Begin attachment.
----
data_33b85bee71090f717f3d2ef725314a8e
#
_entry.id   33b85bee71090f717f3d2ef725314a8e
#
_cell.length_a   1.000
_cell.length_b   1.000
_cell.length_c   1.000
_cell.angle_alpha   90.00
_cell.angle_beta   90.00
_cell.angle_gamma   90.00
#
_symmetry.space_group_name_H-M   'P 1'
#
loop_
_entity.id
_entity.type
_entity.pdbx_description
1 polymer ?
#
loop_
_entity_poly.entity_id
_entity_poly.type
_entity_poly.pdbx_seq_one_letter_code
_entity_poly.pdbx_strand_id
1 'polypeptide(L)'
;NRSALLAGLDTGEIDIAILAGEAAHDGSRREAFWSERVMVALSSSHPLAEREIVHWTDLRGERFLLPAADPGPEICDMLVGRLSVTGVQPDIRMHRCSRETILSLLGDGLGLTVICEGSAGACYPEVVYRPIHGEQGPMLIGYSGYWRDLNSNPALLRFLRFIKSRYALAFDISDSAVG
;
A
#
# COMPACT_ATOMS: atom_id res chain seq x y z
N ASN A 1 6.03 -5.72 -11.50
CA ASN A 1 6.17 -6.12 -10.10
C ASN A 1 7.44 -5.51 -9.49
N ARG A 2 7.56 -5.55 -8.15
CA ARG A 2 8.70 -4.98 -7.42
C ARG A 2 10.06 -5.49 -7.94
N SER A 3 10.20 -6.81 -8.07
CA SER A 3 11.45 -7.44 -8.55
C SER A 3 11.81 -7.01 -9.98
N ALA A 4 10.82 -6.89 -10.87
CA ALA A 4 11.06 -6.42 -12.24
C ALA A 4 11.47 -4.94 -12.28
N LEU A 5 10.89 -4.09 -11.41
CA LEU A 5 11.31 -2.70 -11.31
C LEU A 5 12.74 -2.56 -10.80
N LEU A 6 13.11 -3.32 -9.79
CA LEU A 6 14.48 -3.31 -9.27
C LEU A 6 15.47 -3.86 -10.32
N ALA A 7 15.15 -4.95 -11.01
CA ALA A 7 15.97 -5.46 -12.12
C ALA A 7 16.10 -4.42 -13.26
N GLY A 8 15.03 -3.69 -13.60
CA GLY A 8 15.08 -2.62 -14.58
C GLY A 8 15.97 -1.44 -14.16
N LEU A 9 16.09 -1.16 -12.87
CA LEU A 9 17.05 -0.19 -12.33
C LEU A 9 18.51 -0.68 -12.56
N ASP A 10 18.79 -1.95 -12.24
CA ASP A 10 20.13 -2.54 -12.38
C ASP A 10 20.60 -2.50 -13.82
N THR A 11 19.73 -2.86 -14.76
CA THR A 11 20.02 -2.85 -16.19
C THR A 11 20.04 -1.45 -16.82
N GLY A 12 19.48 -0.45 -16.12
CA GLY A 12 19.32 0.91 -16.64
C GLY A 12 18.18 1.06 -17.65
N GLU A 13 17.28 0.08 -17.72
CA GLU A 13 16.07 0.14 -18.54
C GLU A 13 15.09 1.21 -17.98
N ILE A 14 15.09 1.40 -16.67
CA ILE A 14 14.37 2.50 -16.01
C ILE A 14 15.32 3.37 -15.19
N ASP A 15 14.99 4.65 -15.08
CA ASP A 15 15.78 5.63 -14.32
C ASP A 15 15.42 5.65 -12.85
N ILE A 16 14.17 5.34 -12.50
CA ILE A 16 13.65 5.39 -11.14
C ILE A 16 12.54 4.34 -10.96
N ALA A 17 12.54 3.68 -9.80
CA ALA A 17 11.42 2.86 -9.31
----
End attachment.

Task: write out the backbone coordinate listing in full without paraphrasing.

data_33b85bee71090f717f3d2ef725314a8e
#
_entry.id   33b85bee71090f717f3d2ef725314a8e
#
_cell.length_a   1.000
_cell.length_b   1.000
_cell.length_c   1.000
_cell.angle_alpha   90.00
_cell.angle_beta   90.00
_cell.angle_gamma   90.00
#
_symmetry.space_group_name_H-M   'P 1'
#
loop_
_entity.id
_entity.type
_entity.pdbx_description
1 polymer ?
#
loop_
_entity_poly.entity_id
_entity_poly.type
_entity_poly.pdbx_seq_one_letter_code
_entity_poly.pdbx_strand_id
1 'polypeptide(L)'
;NRSALLAGLDTGEIDIAILAGEAAHDGSRREAFWSERVMVALSSSHPLAEREIVHWTDLRGERFLLPAADPGPEICDMLVGRLSVTGVQPDIRMHRCSRETILSLLGDGLGLTVICEGSAGACYPEVVYRPIHGEQGPMLIGYSGYWRDLNSNPALLRFLRFIKSRYALAFDISDSAVG
;
A
#
# COMPACT_ATOMS: atom_id res chain seq x y z
N ASN A 1 6.03 -5.72 -11.50
CA ASN A 1 6.17 -6.12 -10.10
C ASN A 1 7.44 -5.51 -9.49
N ARG A 2 7.56 -5.55 -8.15
CA ARG A 2 8.70 -4.98 -7.42
C ARG A 2 10.06 -5.49 -7.94
N SER A 3 10.20 -6.81 -8.07
CA SER A 3 11.45 -7.44 -8.55
C SER A 3 11.81 -7.01 -9.98
N ALA A 4 10.82 -6.89 -10.87
CA ALA A 4 11.06 -6.42 -12.24
C ALA A 4 11.47 -4.94 -12.28
N LEU A 5 10.89 -4.09 -11.41
CA LEU A 5 11.31 -2.70 -11.31
C LEU A 5 12.74 -2.56 -10.80
N LEU A 6 13.11 -3.32 -9.79
CA LEU A 6 14.48 -3.31 -9.27
C LEU A 6 15.47 -3.86 -10.32
N ALA A 7 15.15 -4.95 -11.01
CA ALA A 7 15.97 -5.46 -12.12
C ALA A 7 16.10 -4.42 -13.26
N GLY A 8 15.03 -3.69 -13.60
CA GLY A 8 15.08 -2.62 -14.58
C GLY A 8 15.97 -1.44 -14.16
N LEU A 9 16.09 -1.16 -12.87
CA LEU A 9 17.05 -0.19 -12.33
C LEU A 9 18.51 -0.68 -12.56
N ASP A 10 18.79 -1.95 -12.24
CA ASP A 10 20.13 -2.54 -12.38
C ASP A 10 20.60 -2.50 -13.82
N THR A 11 19.73 -2.86 -14.76
CA THR A 11 20.02 -2.85 -16.19
C THR A 11 20.04 -1.45 -16.82
N GLY A 12 19.48 -0.45 -16.12
CA GLY A 12 19.32 0.91 -16.64
C GLY A 12 18.18 1.06 -17.65
N GLU A 13 17.28 0.08 -17.72
CA GLU A 13 16.07 0.14 -18.54
C GLU A 13 15.09 1.21 -17.98
N ILE A 14 15.09 1.40 -16.67
CA ILE A 14 14.37 2.50 -16.01
C ILE A 14 15.32 3.37 -15.19
N ASP A 15 14.99 4.65 -15.08
CA ASP A 15 15.78 5.63 -14.32
C ASP A 15 15.42 5.65 -12.85
N ILE A 16 14.17 5.34 -12.50
CA ILE A 16 13.65 5.39 -11.14
C ILE A 16 12.54 4.34 -10.96
N ALA A 17 12.54 3.68 -9.80
CA ALA A 17 11.42 2.86 -9.31